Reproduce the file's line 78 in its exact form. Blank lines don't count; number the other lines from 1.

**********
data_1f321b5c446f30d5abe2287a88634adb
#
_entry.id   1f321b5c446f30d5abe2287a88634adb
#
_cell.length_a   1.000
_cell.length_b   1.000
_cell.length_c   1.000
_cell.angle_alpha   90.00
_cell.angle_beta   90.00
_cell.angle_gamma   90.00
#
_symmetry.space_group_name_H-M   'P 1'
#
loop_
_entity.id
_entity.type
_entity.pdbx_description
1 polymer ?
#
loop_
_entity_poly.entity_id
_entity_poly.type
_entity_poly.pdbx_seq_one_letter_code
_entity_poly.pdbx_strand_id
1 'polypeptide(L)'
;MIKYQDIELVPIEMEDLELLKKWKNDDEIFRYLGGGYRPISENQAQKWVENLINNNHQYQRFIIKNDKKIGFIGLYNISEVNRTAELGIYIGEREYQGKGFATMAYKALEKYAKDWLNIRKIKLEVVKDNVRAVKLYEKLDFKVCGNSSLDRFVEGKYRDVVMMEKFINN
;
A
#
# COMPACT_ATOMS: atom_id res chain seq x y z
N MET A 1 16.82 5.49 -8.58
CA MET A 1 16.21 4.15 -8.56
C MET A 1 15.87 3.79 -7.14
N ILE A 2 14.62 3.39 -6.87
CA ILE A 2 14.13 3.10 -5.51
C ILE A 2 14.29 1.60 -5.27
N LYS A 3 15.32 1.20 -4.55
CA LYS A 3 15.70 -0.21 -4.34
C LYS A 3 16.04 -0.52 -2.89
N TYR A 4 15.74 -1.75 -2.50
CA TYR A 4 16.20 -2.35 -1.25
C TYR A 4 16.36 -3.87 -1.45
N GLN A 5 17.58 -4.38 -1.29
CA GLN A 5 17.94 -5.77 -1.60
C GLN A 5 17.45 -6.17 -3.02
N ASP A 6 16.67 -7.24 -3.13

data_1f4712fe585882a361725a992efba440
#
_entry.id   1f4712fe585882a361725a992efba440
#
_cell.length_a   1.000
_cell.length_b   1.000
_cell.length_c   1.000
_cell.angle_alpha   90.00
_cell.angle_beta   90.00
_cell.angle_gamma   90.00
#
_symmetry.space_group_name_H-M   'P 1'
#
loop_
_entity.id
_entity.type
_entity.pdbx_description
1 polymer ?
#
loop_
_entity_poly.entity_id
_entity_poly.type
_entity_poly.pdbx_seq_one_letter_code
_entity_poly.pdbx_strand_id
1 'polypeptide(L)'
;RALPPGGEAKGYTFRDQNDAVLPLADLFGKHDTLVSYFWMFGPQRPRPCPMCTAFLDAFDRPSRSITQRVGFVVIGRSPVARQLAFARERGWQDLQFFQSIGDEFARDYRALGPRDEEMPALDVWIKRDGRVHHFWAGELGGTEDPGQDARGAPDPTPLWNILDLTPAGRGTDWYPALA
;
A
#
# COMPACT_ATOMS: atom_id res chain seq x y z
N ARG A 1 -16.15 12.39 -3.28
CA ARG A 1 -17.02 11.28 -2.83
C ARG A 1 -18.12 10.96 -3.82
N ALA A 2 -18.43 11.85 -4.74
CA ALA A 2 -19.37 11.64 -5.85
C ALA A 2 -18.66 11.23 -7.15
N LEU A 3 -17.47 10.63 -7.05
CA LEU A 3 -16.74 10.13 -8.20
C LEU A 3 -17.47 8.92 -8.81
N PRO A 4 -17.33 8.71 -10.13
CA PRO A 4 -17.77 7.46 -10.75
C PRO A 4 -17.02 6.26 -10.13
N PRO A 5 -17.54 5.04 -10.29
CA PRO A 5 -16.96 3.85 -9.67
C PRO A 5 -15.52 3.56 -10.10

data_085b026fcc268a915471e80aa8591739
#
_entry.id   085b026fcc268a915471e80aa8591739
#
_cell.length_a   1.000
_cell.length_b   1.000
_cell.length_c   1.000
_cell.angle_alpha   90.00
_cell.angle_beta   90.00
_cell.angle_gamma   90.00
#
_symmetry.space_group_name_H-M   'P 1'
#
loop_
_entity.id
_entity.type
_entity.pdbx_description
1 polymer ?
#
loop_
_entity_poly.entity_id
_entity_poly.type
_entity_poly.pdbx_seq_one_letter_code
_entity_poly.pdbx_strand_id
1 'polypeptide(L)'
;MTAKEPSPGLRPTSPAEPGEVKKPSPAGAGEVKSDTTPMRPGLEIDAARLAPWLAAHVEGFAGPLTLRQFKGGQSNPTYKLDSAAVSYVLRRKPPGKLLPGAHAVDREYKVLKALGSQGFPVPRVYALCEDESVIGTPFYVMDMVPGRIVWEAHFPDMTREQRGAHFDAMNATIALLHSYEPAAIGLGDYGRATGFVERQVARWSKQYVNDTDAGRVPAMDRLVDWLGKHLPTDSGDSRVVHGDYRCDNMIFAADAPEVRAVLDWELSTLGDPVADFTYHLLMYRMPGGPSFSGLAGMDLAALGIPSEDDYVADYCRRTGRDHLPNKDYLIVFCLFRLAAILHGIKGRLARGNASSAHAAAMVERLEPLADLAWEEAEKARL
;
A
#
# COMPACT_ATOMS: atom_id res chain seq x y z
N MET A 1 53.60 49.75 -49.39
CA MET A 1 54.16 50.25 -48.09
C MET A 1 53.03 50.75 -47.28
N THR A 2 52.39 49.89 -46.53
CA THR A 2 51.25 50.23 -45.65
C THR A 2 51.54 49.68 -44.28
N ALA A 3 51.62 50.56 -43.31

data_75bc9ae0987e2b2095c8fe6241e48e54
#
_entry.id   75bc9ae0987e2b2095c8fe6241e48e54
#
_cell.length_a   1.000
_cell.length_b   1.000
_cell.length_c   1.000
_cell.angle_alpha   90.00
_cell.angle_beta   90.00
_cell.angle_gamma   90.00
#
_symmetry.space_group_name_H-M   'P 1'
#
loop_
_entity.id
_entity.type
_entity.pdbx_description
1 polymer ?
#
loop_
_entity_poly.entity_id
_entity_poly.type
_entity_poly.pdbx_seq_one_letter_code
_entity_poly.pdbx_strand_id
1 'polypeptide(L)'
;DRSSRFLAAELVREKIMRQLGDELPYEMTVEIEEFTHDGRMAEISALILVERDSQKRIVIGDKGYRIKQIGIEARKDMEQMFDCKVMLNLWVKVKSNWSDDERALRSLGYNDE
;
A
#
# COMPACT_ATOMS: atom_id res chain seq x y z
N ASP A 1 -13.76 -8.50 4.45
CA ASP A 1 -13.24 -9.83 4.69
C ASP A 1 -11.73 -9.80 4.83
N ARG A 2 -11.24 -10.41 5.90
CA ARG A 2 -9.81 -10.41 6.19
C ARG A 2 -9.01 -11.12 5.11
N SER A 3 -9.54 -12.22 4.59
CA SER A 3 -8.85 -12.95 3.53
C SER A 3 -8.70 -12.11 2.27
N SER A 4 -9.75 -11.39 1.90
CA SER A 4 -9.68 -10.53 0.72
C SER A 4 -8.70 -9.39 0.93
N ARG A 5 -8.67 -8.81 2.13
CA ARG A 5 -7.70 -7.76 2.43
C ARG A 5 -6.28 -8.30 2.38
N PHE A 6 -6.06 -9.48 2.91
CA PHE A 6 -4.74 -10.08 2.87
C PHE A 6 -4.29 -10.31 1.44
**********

CA ARG A 1 -17.02 11.28 -2.83